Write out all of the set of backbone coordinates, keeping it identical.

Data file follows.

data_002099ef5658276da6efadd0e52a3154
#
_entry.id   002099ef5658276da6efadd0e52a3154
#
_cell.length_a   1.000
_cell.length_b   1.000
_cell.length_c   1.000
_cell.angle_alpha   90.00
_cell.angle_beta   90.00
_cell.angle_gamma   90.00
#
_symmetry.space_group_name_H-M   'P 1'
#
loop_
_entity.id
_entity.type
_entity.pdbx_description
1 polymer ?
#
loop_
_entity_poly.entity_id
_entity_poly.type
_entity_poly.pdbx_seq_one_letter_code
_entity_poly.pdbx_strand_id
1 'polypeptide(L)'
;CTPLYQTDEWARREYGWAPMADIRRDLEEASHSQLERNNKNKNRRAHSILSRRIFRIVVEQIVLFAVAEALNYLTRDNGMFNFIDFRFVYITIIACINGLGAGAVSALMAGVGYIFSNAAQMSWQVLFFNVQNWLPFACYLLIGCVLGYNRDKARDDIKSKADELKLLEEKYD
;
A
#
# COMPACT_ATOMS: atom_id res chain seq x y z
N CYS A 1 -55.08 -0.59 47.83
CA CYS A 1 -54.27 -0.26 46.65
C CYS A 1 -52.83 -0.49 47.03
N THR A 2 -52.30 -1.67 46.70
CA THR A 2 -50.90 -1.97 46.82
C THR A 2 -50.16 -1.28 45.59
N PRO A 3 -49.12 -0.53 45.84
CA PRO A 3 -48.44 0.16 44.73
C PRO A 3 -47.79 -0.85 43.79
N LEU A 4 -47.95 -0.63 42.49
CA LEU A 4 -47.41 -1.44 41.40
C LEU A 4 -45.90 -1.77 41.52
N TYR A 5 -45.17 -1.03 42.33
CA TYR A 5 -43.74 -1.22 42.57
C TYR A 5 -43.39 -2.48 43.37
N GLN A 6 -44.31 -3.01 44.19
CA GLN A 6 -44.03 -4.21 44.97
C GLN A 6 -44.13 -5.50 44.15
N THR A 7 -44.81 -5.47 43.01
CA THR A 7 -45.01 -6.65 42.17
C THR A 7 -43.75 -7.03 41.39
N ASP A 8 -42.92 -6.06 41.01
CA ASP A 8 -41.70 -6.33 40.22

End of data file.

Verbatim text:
data_002099ef5658276da6efadd0e52a3154
#
_entry.id   002099ef5658276da6efadd0e52a3154
#
_cell.length_a   1.000
_cell.length_b   1.000
_cell.length_c   1.000
_cell.angle_alpha   90.00
_cell.angle_beta   90.00
_cell.angle_gamma   90.00
#
_symmetry.space_group_name_H-M   'P 1'
#
loop_
_entity.id
_entity.type
_entity.pdbx_description
1 polymer ?
#
loop_
_entity_poly.entity_id
_entity_poly.type
_entity_poly.pdbx_seq_one_letter_code
_entity_poly.pdbx_strand_id
1 'polypeptide(L)'
;CTPLYQTDEWARREYGWAPMADIRRDLEEASHSQLERNNKNKNRRAHSILSRRIFRIVVEQIVLFAVAEALNYLTRDNGMFNFIDFRFVYITIIACINGLGAGAVSALMAGVGYIFSNAAQMSWQVLFFNVQNWLPFACYLLIGCVLGYNRDKARDDIKSKADELKLLEEKYD
;
A
#
# COMPACT_ATOMS: atom_id res chain seq x y z
N CYS A 1 -55.08 -0.59 47.83
CA CYS A 1 -54.27 -0.26 46.65
C CYS A 1 -52.83 -0.49 47.03
N THR A 2 -52.30 -1.67 46.70
CA THR A 2 -50.90 -1.97 46.82
C THR A 2 -50.16 -1.28 45.59
N PRO A 3 -49.12 -0.53 45.84
CA PRO A 3 -48.44 0.16 44.73
C PRO A 3 -47.79 -0.85 43.79
N LEU A 4 -47.95 -0.63 42.49
CA LEU A 4 -47.41 -1.44 41.40
C LEU A 4 -45.90 -1.77 41.52
N TYR A 5 -45.17 -1.03 42.33
CA TYR A 5 -43.74 -1.22 42.57
C TYR A 5 -43.39 -2.48 43.37
N GLN A 6 -44.31 -3.01 44.19
CA GLN A 6 -44.03 -4.21 44.97
C GLN A 6 -44.13 -5.50 44.15
N THR A 7 -44.81 -5.47 43.01
CA THR A 7 -45.01 -6.65 42.17
C THR A 7 -43.75 -7.03 41.39
N ASP A 8 -42.92 -6.06 41.01
CA ASP A 8 -41.70 -6.33 40.22